In search of noise-induced bimodality
Department of Bioengineering, University of Washington, William H Foege Building, Box 355061, Seattle, WA 98195-5061, USA
BMC Biology 2012, 10:89 doi:10.1186/1741-7007-10-89Published: 7 November 2012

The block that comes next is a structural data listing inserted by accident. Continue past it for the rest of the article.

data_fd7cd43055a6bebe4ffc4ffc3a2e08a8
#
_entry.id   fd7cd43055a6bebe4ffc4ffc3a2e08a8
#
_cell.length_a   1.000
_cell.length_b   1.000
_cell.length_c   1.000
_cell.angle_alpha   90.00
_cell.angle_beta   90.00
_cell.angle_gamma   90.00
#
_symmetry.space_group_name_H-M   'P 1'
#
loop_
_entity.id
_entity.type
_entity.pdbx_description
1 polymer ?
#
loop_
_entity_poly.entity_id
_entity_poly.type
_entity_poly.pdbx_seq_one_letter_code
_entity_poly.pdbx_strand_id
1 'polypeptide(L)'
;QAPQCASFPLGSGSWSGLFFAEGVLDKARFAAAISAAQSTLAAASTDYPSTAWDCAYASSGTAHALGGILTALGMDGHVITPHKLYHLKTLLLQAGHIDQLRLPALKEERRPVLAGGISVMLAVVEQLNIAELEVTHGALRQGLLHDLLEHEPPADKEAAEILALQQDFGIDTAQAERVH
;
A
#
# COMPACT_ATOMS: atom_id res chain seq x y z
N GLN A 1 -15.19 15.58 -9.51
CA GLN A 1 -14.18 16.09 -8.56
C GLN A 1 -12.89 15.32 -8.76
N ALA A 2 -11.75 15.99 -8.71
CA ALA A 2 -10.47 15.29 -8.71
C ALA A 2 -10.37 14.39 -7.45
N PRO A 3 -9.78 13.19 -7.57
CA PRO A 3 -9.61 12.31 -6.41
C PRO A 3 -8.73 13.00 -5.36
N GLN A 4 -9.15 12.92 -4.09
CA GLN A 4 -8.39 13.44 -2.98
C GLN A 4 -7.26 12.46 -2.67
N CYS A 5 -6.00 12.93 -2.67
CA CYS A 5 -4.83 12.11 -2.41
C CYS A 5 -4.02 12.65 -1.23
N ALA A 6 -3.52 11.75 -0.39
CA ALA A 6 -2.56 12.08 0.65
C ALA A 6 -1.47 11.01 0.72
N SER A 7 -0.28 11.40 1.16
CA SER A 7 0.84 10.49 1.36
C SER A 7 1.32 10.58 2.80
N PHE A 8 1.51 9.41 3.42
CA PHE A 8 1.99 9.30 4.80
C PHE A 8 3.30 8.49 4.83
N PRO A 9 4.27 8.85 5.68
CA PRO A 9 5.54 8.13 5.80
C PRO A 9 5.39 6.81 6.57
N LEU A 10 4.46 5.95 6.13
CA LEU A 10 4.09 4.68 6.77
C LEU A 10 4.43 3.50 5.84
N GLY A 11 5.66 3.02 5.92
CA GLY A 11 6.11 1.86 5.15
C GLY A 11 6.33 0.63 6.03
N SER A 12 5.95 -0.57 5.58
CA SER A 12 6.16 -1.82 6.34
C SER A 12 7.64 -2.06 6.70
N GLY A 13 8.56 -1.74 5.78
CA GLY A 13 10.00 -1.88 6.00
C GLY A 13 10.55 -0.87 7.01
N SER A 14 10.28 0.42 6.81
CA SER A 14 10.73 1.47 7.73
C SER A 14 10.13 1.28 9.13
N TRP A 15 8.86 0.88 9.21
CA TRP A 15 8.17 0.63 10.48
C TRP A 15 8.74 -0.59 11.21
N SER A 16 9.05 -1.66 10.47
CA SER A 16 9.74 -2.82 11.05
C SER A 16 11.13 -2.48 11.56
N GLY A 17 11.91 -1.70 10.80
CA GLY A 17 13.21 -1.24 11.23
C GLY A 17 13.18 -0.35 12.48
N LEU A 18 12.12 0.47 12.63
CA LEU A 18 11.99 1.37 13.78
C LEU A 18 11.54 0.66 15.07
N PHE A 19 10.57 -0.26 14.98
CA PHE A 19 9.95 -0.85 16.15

Many biological studies are carried out on large populations of cells, often in order to obtain enough material to make measurements. However, we now know that noise is endemic in biological systems and this results in cell-to-cell variability in what appears to be a population of identical cells. Although often neglected, this noise can have a dramatic effect on system responses to environmental cues with significant and often counter-intuitive biological outcomes. A recent study in BMC Systems Biology provides an example of this, documenting a bimodal distribution of activated extracellular signal-regulated kinase in a population of cells exposed to epidermal growth factor and demonstrating that the observed bimodality of the response is induced purely by noise.